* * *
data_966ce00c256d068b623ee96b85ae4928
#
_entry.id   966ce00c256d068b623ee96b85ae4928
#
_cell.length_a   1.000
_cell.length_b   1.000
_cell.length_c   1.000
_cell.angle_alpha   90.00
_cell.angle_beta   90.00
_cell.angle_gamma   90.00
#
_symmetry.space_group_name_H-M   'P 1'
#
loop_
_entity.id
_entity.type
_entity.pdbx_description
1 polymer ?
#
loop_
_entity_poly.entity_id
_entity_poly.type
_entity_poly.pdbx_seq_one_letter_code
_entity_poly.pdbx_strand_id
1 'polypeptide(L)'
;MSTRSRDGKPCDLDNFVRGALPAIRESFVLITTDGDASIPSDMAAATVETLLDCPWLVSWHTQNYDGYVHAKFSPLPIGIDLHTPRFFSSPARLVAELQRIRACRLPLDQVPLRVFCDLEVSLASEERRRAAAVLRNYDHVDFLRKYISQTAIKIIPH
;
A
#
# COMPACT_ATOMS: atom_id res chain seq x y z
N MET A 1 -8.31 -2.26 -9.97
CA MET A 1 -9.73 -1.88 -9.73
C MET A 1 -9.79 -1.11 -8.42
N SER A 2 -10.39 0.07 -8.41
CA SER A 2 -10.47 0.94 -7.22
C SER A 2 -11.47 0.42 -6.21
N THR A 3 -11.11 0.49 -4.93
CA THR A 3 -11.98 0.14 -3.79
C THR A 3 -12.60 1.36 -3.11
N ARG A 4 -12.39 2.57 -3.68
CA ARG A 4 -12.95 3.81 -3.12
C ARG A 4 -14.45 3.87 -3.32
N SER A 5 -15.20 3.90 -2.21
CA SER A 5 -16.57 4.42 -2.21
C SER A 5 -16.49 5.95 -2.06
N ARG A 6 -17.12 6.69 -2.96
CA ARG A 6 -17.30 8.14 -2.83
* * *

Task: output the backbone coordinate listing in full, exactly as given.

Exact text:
data_966ce00c256d068b623ee96b85ae4928
#
_entry.id   966ce00c256d068b623ee96b85ae4928
#
_cell.length_a   1.000
_cell.length_b   1.000
_cell.length_c   1.000
_cell.angle_alpha   90.00
_cell.angle_beta   90.00
_cell.angle_gamma   90.00
#
_symmetry.space_group_name_H-M   'P 1'
#
loop_
_entity.id
_entity.type
_entity.pdbx_description
1 polymer ?
#
loop_
_entity_poly.entity_id
_entity_poly.type
_entity_poly.pdbx_seq_one_letter_code
_entity_poly.pdbx_strand_id
1 'polypeptide(L)'
;MSTRSRDGKPCDLDNFVRGALPAIRESFVLITTDGDASIPSDMAAATVETLLDCPWLVSWHTQNYDGYVHAKFSPLPIGIDLHTPRFFSSPARLVAELQRIRACRLPLDQVPLRVFCDLEVSLASEERRRAAAVLRNYDHVDFLRKYISQTAIKIIPH
;
A
#
# COMPACT_ATOMS: atom_id res chain seq x y z
N MET A 1 -8.31 -2.26 -9.97
CA MET A 1 -9.73 -1.88 -9.73
C MET A 1 -9.79 -1.11 -8.42
N SER A 2 -10.39 0.07 -8.41
CA SER A 2 -10.47 0.94 -7.22
C SER A 2 -11.47 0.42 -6.21
N THR A 3 -11.11 0.49 -4.93
CA THR A 3 -11.98 0.14 -3.79
C THR A 3 -12.60 1.36 -3.11
N ARG A 4 -12.39 2.57 -3.68
CA ARG A 4 -12.95 3.81 -3.12
C ARG A 4 -14.45 3.87 -3.32
N SER A 5 -15.20 3.90 -2.21
CA SER A 5 -16.57 4.42 -2.21
C SER A 5 -16.49 5.95 -2.06
N ARG A 6 -17.12 6.69 -2.96
CA ARG A 6 -17.30 8.14 -2.83